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Saturday, October 31, 2020  Spokane, Washington  Est. May 19, 1883
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Miss Manners: Invited guests carry obligation to send a reply

Judith Martin

Dear readers: Guests ought to be insulted by response cards. Decent people of course already know (yes? yes?) that they must always reply to all invitations, even the most casual ones. Does anyone think it all right to stand there speechless in response to “Do you want to take in a movie tonight?” unable to realize that a decision, one way or the other, must be made and conveyed immediately?

For formal invitations, a quick and clear response is even more important, and not only because the caterer needs to know how much food to prepare. That is reasonable enough, but it skips the fact that ignoring an invitation is a major insult to the hosts.

But there seem to be a great many indecent people who don’t mind issuing such insults. And therefore the notion has taken hold that it is at least partially the host’s responsibility to ensure that the invitation is answered.

First it was the addition of “R.S.V.P.” or “The favor of a reply is requested” to invitations that traditionally assumed the guests would not need to be prompted to do the obvious. But even that didn’t help. Then closing dates were added, with the same or an increasing lack of success.

Desperate hosts started supplying paper and envelopes, and even tried to guide their guests’ hands by the peculiar method of providing an M to start them off writing “Mr. and Mrs. Dominick Applewaithe accept with pleasure (or regret that they are unable to accept) …”

No go. It only led cheeky people to claim that the absence of such help indicated that no response was wanted. One lady wrote plaintively to Miss Manners that she did receive a response card and envelope, but that since the envelope was not stamped, she was at a loss to know what she was expected to do.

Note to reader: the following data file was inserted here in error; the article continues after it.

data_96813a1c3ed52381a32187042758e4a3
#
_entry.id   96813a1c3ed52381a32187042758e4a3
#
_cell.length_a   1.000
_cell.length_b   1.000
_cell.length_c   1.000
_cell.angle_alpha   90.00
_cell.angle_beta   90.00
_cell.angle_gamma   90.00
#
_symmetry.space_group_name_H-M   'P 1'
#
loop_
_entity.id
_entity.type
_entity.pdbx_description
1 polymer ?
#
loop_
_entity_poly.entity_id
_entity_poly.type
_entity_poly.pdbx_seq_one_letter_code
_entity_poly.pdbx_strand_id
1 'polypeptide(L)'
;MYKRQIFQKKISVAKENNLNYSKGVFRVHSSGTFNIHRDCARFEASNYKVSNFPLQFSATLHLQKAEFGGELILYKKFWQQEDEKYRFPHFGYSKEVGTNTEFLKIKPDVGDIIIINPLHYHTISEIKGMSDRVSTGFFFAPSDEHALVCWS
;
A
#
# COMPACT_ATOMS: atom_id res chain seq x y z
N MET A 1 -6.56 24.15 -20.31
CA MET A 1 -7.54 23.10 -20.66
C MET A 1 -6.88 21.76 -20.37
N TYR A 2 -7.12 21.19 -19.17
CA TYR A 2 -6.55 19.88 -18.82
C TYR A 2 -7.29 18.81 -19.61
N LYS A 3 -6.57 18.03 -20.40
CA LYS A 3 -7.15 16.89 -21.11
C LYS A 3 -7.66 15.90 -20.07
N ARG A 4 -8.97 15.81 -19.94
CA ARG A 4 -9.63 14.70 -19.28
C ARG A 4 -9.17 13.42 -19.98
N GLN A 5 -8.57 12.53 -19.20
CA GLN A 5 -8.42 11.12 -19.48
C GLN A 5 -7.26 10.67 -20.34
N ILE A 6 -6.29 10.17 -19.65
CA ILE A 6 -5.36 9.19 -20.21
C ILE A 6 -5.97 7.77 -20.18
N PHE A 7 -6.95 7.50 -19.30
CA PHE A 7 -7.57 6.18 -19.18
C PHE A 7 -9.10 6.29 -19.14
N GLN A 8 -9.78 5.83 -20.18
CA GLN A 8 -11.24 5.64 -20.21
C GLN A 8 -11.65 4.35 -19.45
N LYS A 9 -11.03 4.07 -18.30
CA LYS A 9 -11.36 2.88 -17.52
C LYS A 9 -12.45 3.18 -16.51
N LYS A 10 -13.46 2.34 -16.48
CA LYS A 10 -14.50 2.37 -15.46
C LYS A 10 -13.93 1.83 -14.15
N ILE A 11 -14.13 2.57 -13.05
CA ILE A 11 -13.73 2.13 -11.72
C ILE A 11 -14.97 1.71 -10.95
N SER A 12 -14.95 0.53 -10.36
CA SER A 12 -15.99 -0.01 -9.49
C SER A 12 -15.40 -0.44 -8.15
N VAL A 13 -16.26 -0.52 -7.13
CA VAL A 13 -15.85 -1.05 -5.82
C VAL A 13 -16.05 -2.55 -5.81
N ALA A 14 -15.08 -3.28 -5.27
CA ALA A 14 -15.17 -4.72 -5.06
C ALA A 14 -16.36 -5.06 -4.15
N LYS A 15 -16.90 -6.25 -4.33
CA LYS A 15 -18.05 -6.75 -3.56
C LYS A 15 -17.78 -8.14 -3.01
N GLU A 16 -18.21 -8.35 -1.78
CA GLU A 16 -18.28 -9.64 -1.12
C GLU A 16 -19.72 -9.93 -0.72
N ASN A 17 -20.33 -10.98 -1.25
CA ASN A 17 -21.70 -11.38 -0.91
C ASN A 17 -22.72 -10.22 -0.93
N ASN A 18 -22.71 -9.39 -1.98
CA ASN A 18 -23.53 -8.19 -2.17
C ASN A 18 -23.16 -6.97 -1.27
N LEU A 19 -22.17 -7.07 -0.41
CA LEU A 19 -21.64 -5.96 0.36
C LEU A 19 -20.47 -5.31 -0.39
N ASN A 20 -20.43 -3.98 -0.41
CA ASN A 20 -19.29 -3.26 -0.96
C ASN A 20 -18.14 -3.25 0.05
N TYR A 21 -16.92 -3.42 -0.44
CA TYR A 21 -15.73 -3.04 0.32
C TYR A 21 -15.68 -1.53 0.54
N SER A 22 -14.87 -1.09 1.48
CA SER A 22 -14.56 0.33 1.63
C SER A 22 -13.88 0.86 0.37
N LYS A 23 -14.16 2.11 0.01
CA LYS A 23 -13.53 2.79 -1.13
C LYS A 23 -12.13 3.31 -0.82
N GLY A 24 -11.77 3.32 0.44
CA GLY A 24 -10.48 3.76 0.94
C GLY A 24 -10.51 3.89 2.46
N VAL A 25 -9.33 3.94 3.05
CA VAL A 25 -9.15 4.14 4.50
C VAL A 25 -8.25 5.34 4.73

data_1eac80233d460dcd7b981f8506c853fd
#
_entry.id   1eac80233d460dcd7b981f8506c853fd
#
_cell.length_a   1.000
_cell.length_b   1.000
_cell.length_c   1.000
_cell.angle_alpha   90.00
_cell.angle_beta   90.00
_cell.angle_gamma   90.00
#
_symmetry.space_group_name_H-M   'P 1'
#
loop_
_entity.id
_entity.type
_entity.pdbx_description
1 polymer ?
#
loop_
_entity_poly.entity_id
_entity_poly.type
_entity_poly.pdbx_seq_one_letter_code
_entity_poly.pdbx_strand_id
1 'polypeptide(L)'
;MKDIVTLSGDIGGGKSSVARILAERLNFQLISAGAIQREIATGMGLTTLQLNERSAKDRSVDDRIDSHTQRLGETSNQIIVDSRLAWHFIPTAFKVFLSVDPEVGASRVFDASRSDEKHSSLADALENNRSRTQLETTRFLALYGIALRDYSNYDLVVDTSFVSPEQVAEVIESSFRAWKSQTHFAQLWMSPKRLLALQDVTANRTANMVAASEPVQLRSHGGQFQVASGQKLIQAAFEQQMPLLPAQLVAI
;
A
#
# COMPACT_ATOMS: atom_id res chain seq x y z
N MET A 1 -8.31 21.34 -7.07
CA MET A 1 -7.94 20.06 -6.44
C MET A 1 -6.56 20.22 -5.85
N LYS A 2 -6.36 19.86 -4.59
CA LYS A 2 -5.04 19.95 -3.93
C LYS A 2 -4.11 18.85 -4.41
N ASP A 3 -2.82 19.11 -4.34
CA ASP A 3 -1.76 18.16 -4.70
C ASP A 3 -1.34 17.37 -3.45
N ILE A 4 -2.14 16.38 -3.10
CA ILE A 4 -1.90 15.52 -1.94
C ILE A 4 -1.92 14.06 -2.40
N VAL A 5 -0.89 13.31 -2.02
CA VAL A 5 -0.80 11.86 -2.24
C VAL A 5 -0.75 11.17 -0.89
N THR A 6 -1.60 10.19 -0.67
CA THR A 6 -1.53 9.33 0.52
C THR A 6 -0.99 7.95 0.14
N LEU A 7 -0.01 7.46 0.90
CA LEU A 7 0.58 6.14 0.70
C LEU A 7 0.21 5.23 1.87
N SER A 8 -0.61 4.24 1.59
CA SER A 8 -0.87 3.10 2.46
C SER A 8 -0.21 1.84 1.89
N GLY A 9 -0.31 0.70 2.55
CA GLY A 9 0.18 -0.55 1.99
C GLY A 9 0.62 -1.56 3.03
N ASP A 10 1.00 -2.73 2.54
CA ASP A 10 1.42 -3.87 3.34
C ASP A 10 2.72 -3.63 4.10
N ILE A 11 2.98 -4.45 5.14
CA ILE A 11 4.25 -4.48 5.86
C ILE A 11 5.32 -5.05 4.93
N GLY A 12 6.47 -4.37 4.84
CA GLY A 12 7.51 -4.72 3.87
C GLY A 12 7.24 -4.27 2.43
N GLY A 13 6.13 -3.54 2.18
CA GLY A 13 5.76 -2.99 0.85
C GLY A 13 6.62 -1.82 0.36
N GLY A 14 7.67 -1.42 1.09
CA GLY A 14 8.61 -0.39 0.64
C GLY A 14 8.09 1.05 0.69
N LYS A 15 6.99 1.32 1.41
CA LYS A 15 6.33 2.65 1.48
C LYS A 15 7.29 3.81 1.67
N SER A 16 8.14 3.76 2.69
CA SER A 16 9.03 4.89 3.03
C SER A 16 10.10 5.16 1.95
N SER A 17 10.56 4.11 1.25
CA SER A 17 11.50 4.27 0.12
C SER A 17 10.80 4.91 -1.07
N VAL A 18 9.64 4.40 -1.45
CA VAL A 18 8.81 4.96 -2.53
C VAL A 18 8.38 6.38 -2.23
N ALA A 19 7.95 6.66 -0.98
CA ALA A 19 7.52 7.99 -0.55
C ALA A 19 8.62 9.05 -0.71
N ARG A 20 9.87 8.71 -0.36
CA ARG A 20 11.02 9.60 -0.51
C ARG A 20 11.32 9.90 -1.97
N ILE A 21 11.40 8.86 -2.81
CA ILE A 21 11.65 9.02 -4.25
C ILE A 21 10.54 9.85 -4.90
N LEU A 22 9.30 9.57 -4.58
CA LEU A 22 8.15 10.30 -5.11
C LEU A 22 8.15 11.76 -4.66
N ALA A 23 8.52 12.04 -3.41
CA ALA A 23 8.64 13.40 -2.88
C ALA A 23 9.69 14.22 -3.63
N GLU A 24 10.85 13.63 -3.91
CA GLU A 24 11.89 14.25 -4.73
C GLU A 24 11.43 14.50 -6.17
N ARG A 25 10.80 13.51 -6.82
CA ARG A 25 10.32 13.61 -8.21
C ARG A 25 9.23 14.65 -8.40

Another defense is for the invited to describe themselves as free spirits who cannot be expected to limit their spontaneity by committing themselves in advance of the date. How do they know if they will feel like attending when the time comes? And indeed, accepting a formal invitation is a serious commitment, for which failure to show is excused only by serious excuses, such as one’s death.

The free-as-a-bird excuse fails to charm Miss Manners. She is surprised that hosts are cowed enough by it to claim that they wouldn’t mind the idea that something better might turn up, except for the money angle. This may be easier than facing the fact that people whom they valued enough to invite to an important occasion do not care enough to give them the dignity of a reply. So again, they point to the caterer who is (reasonably) refusing to prepare extra meals for those who have not said they were attending, and charging for meals for those who indicated that they might or would attend, but did not.

Then they must go even further in attempting to do the guest’s job; they are reduced to calling around and asking.

The sad fact is that for indecent people, even cards are not going to help. Just as many cases of unmailed response cards are reported as other unanswered invitations, so you might as well save the expense and trouble of enclosing them.

Readers may write to Miss Manners at, or via mail at United Media, 200 Madison Ave., 4th Floor, New York, NY 10016.
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